(10.) Kidd P. A new approach to metastasis cancer prevention: modified citrus pectin (MCP), a unique pectin that blocks cell surface lectins. Altern Med Rev 1996;1:4-10.

(11.) Nangia-Makker P, Conklin J, Hogan V, Raz A. Carbohydrate-binding proteins in cancer, and their ligands as therapeutic agents. Trends Mol Med 2002;8:187-192.

(12.) Nangia-Makker P, Hogan V, Honjo Y, et al. Inhibition of human cancer cell growth and metastasis in nude mice by oral intake of modified citrus pectin. J Natl Cancer Ins 2002;94:1854-1862.

(13.) Olano-Martin E, Rimbach GH, Gibson GR, Rastall RA. Pectin and pecticoligosaccharides induce apoptosis in in vivo human colonic adenocarcinoma cells. Anticancer Res 2003;23:341-346.

(14.) Azemar M, Hildenbrand B, Haering B, Heim ME, linger C. Clinical benefit in patients with advanced solid tumors treated with modified citrus pectin: a prospective pilot study. Clin Med: Oncol. 2007;1:73-80.

(15.) Glinsky VV, Rai A. Modified citrus pectin anti-metastatic properties: one bullet multiple targets. Carbohydr Res 2009;14:1788-1791.

(16.) Guess BW, Scholz MC, Strum SB, Lam RY, Johnson HJ, Jonnrich RI. Modified citrus pectin (MCP) increases the prostate-specific antigen doubling time in men with prostate cancer; a phase II pilot study. Prostate Cancer Prostatic. Dis 20016:301-304.

(17.) Liu HY, Huang ZL, Yang GH, Lu WQ, Yu NR. Inhibitory effect of modified citrus pectin on liver metastases in a mouse colon cancer model. World J Gastroenterol. 2008;14:7386-7391.

(18.) Pienta KJ, Naik H, Akhtar A, et al. Inhibition of spontaneous metastasis in a rat prostate cancer model by oral administration of modified citrus pectin. I Natl Cancer Inst 1995;87:348-353.

(19.) Yan J, Katz A. PectaSol-C modified citrus pectin induces apoptosis and inhibition of proliferation in human and mouse androgen-dependent and- independent prostate cancer cells. Integr Cancer Thor. 2010;9:197-203.

(20.) Najmeh T, Houri S, Parvin M, Firouzeh B. Arash HN, Abdolfattah S, Ebrahim H. Combination effect of PectaSol and Doxorubicin on Viability, cell cycle arrest and apoptosis in DU-145 and LNCaP prostate cancer cell lines. Cell Biology Int. 2012:doi:10.1042/C6120110309.

(21.) Jiang, J, Eliaz, I, Sliva, Synergistic and additive effects of modified citrus pectin with two polybotanical compounds, in the suppression of invasive behavior of human breast and prostate cancer cells. lot. Cancer Thera pies.2012:doi:10.1 177/1534735412442369.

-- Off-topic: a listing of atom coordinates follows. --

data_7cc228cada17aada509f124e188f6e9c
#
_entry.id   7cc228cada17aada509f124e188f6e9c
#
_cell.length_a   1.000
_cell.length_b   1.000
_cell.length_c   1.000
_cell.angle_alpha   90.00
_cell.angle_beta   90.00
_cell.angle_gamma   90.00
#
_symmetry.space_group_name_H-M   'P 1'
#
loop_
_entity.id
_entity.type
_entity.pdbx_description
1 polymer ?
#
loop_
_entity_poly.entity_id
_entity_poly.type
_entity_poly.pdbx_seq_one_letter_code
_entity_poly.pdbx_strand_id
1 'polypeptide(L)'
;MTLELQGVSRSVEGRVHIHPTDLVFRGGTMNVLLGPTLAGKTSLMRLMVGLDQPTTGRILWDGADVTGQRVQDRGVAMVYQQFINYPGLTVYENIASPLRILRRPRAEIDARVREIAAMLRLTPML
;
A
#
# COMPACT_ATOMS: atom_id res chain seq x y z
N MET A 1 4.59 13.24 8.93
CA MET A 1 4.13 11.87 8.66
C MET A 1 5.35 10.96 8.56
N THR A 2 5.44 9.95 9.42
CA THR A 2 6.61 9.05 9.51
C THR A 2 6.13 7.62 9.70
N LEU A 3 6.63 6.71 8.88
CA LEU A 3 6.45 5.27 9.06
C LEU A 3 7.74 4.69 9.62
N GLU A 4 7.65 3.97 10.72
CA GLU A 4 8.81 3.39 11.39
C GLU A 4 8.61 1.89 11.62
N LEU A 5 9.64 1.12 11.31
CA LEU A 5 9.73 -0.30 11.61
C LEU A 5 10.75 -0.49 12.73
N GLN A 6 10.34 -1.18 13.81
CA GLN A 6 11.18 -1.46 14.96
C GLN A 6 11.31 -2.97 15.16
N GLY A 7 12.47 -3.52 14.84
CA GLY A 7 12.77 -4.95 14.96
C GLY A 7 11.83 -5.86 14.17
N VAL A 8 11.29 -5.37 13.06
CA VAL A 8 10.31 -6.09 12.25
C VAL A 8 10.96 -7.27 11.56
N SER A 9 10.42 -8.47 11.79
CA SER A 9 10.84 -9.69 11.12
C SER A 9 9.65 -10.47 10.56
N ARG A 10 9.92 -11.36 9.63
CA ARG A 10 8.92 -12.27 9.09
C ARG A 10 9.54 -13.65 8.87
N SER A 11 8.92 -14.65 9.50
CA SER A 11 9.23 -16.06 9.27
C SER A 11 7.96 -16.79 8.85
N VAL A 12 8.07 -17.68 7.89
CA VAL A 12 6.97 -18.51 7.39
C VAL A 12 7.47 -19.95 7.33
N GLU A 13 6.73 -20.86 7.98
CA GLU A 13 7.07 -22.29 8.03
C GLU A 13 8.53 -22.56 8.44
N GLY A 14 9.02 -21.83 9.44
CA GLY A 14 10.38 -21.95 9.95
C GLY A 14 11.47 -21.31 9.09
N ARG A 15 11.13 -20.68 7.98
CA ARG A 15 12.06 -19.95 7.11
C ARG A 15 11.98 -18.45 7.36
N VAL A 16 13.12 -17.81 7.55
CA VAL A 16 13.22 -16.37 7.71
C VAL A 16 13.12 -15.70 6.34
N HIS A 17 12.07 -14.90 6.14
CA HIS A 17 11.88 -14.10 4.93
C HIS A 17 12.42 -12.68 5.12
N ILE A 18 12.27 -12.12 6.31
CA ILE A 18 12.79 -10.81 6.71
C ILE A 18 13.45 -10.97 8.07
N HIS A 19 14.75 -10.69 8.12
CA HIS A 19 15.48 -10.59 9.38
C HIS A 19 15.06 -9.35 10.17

(22.) Ramachandran C, Wilk BJ, Hotchkiss A, Chau H, Eliaz, I Melnick SJ. Activation of human T-helper/inducer cell, T-cytotoxic cell, B-cell, and natural killer (INK)-cells and induction of natural killer cell activity against K562 chronic myeloid leukemia cells with modified citrus pectin. BMC Comp Altern Med. 2011;11:59.

(23.) Eliaz I, Hotchkiss A, Fishman M, Rode D. The effect of modified citrus pectin on urinary excretion Of toxic elements. Phytother Res 2006, 20:859-864.

(24.) Zhao LY, Liang L, Fan X, Vu 7, Hotchkiss AI, Wilk BJ, et al. The role of modified citrus pectin as an effective chelator of lead in children hospitalized with toxic lead levels. A/tern Ther Health Med 2008, 14:34-38.

(25.) Wang CR, Shiau AL, Chen SY, Cheng ZS, Li VT, Lee CH, et al. Intra-articular lentivirus-mediated delivery of galectin-3 shRNA and galectin-1 gene ameliorates collagen-induced arthritis. Gene Ther. 2010;17:10:1 225-1233.

(26.) Zhao Q, Barclay M, Hilkens J, Guo X, Barrow I I, Rhodes 1M, et al. Interaction between circulating galectin-3 and cancer-associated MUC1 enhances tumour cell homotypic aggregation and prevents anoikis. Mol Cancer. 2010;18;9:154.

(27.) Wang Y, Nangia-Makker P. Tait I, et al. Regulation of prostate cancer progression by galectin-3. Am J Pathol. 2009;174;4:1515-1523.

(28.) Lok DJ, Van Der Meer P, de la Porte PW, Lipsic E, Van Wijngaarden J, Hillege HL, van Veldhuisen DJ. Prognostic value of galectin-3, a novel marker of fibrosis, in patients with chronic heart failure: data from the DEALHE study. Clin Res Cardiol. 2010 May;99(5):323-328.

(29.) Weigert J, Neumeier M, Wanninger J, et al. Serum galectin-3 is elevated in obesity and negatively correlates with glycosylated hemoglobin in type 2 diabetes. J Clin Endocrinol Metab. 2010;95;3:1404-1411.

(30.) Forsman H, Islander U, Andreasson E, et al. Galectin 3 aggravates joint inflammation and destruction in antigen-induced arthritis. Arthritis Rheum. 2011;63;2:445-454.

(31.) Srikanta BM, Sathisha UV, Dharmesh SM. Alterations of matrix metalloproteinases, gastric: mucin and prostaglandin L(2) levels by pectic polysaccharide of swallow root (Decalepis hamiltonii) during ulcer healing. Biochimie. 2010;92;2:194-203.

(32.) Fowler M, Thomas RJ, Atherton J, Roberts IS, High NJ. Galectin-3 binds to Helicobacter pylori 0-antigen: it is upregulated and rapidly secreted by gastric epithelial cells in response to H. pylori adhesion. Cell Microbial. 2006;8;1:44-54.